Last month, 512 animals were taken in to the Aiken County Animal Shelter. More than 500 strays and surrendered pets in October!
It never happens this time of year. We can’t explain it. To tell you the truth, it blows our minds and keeps us up at night. But there it is: after a summer of unexpectedly horrible intake numbers (like that day at the end of July when 44 animals were surrendered in four hours!), fall is shaping up to be just as bad.
Most of these animals did nothing wrong. They were victims of owners who brought them into this world and then washed their hands of them, leaving the rest of us to pay for their neglect.
There is only one way to reduce the shockingly high number of homeless and abandoned animals: every pet in Aiken County must be spayed or neutered. It’s good for the animals and good for the community. Here’s why.
Your pet will live longer. Spayed and neutered animals have significantly less health problems than their unfixed counterparts. By the way, it is not true that pets get fat and lazy as a result of spaying and neutering—only a bad diet and lack of exercise will do that.
Spayed and neutered animals are less likely to roam. That means they are less likely to catch diseases from other animals, get lost, fight with other dogs, or get hit by a car (85% of dogs hit by cars are unaltered).
Spaying your female before she is 6 months old means you can avoid the messy, noisy heat cycles that typically occur twice a year. It also means you can avoid the messy, noisy, smelly crowd of male dogs or cats hanging out in your yard while your pet is in heat.
Neutering your dog decreases potentially aggressive behavior to other animals and people. Particularly children, who are by far the most frequent victims of dog bites.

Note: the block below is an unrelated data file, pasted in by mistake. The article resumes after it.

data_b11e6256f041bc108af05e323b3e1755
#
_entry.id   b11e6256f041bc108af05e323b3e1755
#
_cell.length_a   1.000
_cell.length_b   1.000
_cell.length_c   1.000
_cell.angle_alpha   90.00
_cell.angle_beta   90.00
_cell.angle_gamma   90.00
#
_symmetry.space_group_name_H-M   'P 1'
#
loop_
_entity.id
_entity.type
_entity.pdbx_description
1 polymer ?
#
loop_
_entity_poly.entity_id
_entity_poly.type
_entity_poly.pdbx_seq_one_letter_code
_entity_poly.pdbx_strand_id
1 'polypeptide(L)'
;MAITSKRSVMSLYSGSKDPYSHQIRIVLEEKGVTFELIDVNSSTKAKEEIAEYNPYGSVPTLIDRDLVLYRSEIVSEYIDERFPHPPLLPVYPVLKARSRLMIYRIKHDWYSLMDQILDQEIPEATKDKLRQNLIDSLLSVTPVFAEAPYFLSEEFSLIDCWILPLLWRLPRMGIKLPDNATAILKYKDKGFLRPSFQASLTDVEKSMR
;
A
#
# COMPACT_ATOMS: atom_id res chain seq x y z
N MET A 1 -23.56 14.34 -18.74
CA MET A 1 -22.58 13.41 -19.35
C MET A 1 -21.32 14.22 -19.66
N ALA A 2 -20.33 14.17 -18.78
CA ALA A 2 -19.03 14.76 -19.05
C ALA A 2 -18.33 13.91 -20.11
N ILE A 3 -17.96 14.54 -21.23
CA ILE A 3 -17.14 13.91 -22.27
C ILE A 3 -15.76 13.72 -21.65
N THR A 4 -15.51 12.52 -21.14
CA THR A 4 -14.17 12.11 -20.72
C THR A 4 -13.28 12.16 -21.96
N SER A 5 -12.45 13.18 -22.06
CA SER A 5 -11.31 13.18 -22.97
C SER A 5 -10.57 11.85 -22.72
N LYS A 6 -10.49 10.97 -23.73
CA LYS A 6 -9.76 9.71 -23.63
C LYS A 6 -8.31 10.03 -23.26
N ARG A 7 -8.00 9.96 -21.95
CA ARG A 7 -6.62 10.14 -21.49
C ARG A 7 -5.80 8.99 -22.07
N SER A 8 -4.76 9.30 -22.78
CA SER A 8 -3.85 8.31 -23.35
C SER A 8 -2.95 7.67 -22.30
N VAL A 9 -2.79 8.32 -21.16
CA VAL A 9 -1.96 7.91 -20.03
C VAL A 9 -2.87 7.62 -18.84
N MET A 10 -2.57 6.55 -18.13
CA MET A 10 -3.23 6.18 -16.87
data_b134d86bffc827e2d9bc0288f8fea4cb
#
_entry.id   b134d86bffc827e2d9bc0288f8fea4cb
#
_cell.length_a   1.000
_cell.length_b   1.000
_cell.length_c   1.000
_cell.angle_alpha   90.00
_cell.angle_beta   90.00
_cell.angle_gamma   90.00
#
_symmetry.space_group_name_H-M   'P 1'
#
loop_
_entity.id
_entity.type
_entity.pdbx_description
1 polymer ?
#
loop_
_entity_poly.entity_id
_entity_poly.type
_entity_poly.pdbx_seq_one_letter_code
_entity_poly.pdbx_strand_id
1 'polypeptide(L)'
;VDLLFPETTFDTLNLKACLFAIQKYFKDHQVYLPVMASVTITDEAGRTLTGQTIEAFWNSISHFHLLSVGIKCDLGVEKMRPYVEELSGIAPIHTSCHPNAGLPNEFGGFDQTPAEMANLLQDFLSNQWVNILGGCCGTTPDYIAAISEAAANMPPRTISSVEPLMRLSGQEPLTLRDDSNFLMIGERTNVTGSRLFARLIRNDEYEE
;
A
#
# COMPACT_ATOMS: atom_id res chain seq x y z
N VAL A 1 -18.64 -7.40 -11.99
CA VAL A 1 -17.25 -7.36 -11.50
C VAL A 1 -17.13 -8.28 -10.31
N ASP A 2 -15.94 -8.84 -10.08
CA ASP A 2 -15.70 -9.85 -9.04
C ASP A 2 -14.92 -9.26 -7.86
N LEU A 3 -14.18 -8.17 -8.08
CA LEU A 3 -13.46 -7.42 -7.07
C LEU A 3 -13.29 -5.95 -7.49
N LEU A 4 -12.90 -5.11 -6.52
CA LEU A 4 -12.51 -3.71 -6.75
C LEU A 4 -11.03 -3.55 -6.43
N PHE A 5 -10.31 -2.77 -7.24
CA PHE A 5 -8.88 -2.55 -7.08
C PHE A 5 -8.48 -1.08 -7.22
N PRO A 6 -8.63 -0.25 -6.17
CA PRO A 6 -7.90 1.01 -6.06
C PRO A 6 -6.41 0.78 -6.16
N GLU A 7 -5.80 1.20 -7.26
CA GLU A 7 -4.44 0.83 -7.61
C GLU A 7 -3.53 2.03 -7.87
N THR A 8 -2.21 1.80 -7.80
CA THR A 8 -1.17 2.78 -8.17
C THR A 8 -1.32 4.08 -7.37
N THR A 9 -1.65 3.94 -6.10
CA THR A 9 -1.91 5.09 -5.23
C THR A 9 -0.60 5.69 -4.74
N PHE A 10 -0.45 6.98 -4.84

Your cat or dog will be a better pet. Fixing your pet eliminates unpleasant spraying and marking in your yard, on your rug, on your furniture.
Fixing your dog will not make him less protective. Dogs are naturally protective by nature, particularly if you love and feed them.
Fixing your pet is cheaper for the community as a whole. Public shelters are funded by taxpayer dollars. If everyone fixes their pets, the number of homeless and abandoned animals at the shelter will be dramatically reduced, as will the amount of public funds needed to care for those animals.
Moreover, the cost to spay or neuter your pet has never been more affordable. Aiken County has a voucher program, supplemented by FOTAS, to provide low-cost spay/neuter services to residents who need financial assistance. The vouchers are distributed at the County Shelter at 333 Wire Road.
Make arrangements to spay or neuter your animal today. Convince your neighbors, friends and family to spay and neuter their pets, too.
There are so many loving, deserving animals in the Shelter that need a home. Why bring even more animals into the world to be dumped in the shelter, or worse, on the side of the road?
Their lives are in our hands.
— by Joanna D. Samson, Vice-President, FOTAS